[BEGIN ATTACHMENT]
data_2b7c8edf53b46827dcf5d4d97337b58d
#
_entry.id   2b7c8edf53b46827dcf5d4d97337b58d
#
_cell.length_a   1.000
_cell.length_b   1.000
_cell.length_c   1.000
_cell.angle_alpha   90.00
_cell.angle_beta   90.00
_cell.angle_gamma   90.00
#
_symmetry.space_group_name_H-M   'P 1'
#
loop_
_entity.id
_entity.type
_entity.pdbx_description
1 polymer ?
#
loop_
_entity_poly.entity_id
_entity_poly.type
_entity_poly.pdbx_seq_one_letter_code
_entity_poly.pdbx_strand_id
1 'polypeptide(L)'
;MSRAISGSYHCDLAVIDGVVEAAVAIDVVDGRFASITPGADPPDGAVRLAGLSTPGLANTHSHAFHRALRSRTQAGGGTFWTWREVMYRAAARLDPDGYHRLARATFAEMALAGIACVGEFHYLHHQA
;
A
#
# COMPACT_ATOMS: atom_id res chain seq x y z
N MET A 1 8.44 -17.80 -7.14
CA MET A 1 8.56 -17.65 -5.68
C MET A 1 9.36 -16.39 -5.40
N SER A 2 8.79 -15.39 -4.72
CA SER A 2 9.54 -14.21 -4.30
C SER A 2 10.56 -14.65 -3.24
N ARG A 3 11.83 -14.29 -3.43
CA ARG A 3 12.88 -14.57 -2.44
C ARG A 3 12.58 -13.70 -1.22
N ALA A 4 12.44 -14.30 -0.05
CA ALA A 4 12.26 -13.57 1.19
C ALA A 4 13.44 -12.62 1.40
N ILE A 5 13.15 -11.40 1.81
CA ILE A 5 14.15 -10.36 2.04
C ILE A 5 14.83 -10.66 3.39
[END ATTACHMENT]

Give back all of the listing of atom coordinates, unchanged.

data_2b7c8edf53b46827dcf5d4d97337b58d
#
_entry.id   2b7c8edf53b46827dcf5d4d97337b58d
#
_cell.length_a   1.000
_cell.length_b   1.000
_cell.length_c   1.000
_cell.angle_alpha   90.00
_cell.angle_beta   90.00
_cell.angle_gamma   90.00
#
_symmetry.space_group_name_H-M   'P 1'
#
loop_
_entity.id
_entity.type
_entity.pdbx_description
1 polymer ?
#
loop_
_entity_poly.entity_id
_entity_poly.type
_entity_poly.pdbx_seq_one_letter_code
_entity_poly.pdbx_strand_id
1 'polypeptide(L)'
;MSRAISGSYHCDLAVIDGVVEAAVAIDVVDGRFASITPGADPPDGAVRLAGLSTPGLANTHSHAFHRALRSRTQAGGGTFWTWREVMYRAAARLDPDGYHRLARATFAEMALAGIACVGEFHYLHHQA
;
A
#
# COMPACT_ATOMS: atom_id res chain seq x y z
N MET A 1 8.44 -17.80 -7.14
CA MET A 1 8.56 -17.65 -5.68
C MET A 1 9.36 -16.39 -5.40
N SER A 2 8.79 -15.39 -4.72
CA SER A 2 9.54 -14.21 -4.30
C SER A 2 10.56 -14.65 -3.24
N ARG A 3 11.83 -14.29 -3.43
CA ARG A 3 12.88 -14.57 -2.44
C ARG A 3 12.58 -13.70 -1.22
N ALA A 4 12.44 -14.30 -0.05
CA ALA A 4 12.26 -13.57 1.19
C ALA A 4 13.44 -12.62 1.40
N ILE A 5 13.15 -11.40 1.81
CA ILE A 5 14.15 -10.36 2.04
C ILE A 5 14.83 -10.66 3.39